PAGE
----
• Operable transom awning windows: $300 and up

These figures are per-window, with each window averaging around 12 inches in height and 36 in width.

When Would You Install a Transom Window?

If you have higher ceilings and feel in need of better ventilation and lower heating and cooling costs, then these can make an excellent functional and fashionable interior design feature. When installed over the entryway into a living room or kitchen, they’ll open up the interior of your home without you having to make major structural alterations to it.

Structural Considerations for Transom Windows

Exact structural considerations will vary, depending on the location of your transom window. Installation methods will depend on whether your wall of choice is load-bearing or not. In all cases, drywall and siding will have to be cut away before fitting your transom windows in place.

If your wall is load-bearing, then structural beams will need to be cut away and rebuilt around your new transom window. This process will require professional assistance. When shopping around for transom windows — if you decide to buy them independently of a contractor — you should review the exact factory specifications to determine just how much space your new windows will require.

Transom Windows vs. Clerestory Windows

Transom windows always sit above an entryway or a door. Clerestory windows, on the other hand, sit in the middle of a structural wall. They are typically mounted above eye level on an exterior wall and are most commonly seen in bathrooms or standing showers. Such home design elements are also meant to let in more natural light and make certain rooms feel more open.

Final Thoughts

Again, transom windows are a largely aesthetic addition to any home entryway. As such, you should consider the existing architecture of your home before making a decision. The shape, design elements, and size of the prospective opening should all be relevant factors for you. A full in-home consultation with one of our recommended window contractors below should give you more insight into the selection process. A licensed professional will be able to walk you through this and show you which available options are feasible and visually pleasing for your home.

Frequently Asked Questions

Are transom windows outdated?

While they’re definitely an older architectural feature, they aren’t outdated by modern standards. Aside from the definite improved natural light, these windows can offer any entryway it’s a stylistic choice that has come back into vogue in recent years.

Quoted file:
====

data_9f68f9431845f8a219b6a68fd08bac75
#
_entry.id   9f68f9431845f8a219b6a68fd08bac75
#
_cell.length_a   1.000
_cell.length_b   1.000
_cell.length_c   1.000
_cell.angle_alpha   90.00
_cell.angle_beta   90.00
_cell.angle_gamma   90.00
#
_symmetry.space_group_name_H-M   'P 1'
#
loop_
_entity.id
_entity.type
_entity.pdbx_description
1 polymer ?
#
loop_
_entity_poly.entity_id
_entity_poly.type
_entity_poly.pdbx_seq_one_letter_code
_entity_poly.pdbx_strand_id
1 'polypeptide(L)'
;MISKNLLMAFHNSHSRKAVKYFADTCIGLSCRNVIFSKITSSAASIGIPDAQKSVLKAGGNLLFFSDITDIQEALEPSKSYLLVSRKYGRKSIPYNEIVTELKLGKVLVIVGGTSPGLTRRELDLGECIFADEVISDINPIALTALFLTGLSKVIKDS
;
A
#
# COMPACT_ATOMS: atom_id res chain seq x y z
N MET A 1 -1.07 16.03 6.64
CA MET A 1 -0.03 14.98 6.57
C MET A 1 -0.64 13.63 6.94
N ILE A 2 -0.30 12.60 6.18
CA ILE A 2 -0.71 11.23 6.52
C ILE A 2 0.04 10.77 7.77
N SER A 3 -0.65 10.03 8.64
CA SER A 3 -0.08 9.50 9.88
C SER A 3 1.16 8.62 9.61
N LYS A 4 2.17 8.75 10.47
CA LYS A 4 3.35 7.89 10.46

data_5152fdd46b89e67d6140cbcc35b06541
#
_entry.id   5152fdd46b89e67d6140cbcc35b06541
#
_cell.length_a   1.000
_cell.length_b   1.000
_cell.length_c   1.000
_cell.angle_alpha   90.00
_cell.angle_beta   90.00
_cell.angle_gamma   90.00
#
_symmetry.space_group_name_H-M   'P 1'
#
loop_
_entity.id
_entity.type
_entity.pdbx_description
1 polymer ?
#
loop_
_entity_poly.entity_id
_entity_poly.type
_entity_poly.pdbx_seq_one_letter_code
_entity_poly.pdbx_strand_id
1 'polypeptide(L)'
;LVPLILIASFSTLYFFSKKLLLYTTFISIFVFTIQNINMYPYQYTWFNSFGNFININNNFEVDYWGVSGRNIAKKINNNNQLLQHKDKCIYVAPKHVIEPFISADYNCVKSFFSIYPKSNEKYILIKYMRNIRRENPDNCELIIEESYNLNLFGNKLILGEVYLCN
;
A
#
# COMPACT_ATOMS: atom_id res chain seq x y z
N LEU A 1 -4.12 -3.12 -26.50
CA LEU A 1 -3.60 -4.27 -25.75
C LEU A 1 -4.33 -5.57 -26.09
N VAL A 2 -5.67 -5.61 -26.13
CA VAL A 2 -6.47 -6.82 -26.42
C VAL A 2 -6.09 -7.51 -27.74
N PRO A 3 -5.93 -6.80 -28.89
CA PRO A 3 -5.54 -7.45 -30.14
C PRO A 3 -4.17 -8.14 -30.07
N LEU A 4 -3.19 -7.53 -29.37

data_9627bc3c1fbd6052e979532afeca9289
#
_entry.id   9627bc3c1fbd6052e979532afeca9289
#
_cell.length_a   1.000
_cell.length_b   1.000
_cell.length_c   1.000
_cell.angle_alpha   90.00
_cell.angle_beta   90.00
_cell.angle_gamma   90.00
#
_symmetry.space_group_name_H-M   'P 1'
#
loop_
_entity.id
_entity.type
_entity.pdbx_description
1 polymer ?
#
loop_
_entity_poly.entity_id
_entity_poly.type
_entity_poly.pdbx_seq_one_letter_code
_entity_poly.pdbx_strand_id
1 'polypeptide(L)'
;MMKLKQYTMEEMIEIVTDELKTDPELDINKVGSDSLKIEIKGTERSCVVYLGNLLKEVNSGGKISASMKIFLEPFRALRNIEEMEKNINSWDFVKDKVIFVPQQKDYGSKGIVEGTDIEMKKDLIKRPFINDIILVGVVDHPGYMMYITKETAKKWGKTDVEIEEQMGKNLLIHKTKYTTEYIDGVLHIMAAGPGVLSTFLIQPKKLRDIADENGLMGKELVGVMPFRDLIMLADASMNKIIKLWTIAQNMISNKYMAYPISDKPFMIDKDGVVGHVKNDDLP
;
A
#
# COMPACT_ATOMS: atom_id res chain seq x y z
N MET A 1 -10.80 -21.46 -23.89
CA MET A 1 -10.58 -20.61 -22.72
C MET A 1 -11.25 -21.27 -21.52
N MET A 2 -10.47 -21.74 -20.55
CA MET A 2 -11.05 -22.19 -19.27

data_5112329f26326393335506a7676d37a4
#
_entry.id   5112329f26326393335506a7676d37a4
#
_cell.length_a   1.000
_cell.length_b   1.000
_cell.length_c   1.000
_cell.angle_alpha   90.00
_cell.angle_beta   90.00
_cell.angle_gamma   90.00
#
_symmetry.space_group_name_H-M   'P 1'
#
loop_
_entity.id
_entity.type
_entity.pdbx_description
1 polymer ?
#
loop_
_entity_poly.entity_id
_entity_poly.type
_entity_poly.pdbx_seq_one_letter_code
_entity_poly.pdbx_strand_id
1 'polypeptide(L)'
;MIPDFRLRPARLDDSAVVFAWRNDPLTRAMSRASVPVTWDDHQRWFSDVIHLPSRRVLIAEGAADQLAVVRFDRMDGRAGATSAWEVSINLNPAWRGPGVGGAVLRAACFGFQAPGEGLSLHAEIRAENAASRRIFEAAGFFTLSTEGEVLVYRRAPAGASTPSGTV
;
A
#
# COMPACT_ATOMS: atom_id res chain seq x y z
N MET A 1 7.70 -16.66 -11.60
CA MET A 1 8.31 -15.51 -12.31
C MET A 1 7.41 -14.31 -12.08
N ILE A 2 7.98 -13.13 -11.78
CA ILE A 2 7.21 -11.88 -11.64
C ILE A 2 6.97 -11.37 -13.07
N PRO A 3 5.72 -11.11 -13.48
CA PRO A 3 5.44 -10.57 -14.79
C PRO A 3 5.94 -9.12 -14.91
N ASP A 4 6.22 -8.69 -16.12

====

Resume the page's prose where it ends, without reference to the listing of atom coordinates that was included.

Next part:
Why is it called a transom window?

“Transom” is an architectural term for crossbeams that lie over the tops of doorways. Transom windows sit on top of these beams, hence the name. These beams aren’t load-bearing, which makes the insertion of such a window fairly easy here.

Do transom windows open?

Some transom windows do open via a crank or lever mechanism. These will have screens on the outside, just as any functional window does.

Can you put shutters on a transom window?

You can put shutters or blinds on your transom windows, but most who opt for these windows on their front door will avoid using any sort of covering. The excess lighting can make any entryway feel larger and more open, which is why most people install exterior transom windows.

Why do old houses have windows above doors?

Older homes had transom lights — or fanlights — installed as a functional choice to let in more light and fresh air. Though this architectural style fell a bit out of favor in the 60s, 70s, and 80s, it has more than come back into style.

Editorial Contributors
Sean Donnelly

Sean Donnelly

Staff Writer

Sean Donnelly works to inform, engage, and motivate homeowners to take the reigns in making key decisions concerning homeownership and relocation. He is a content producer covering provider reviews, the homeownership and rental experience, real estate, and all things moving for Today’s Homeowner. Sean leverages his own experience within the moving industry to improve the consumer experience. He studied English literature and creative writing at the University of Massachusetts, Amherst.

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Lora Novak

Senior Editor

Lora Novak meticulously proofreads and edits all commercial content for Today’s Homeowner to guarantee that it contains the most up-to-date information. Lora brings over 12 years of writing, editing, and digital marketing expertise. She’s worked on thousands of articles related to heating, air conditioning, ventilation, roofing, plumbing, lawn/garden, pest control, insurance, and other general homeownership topics.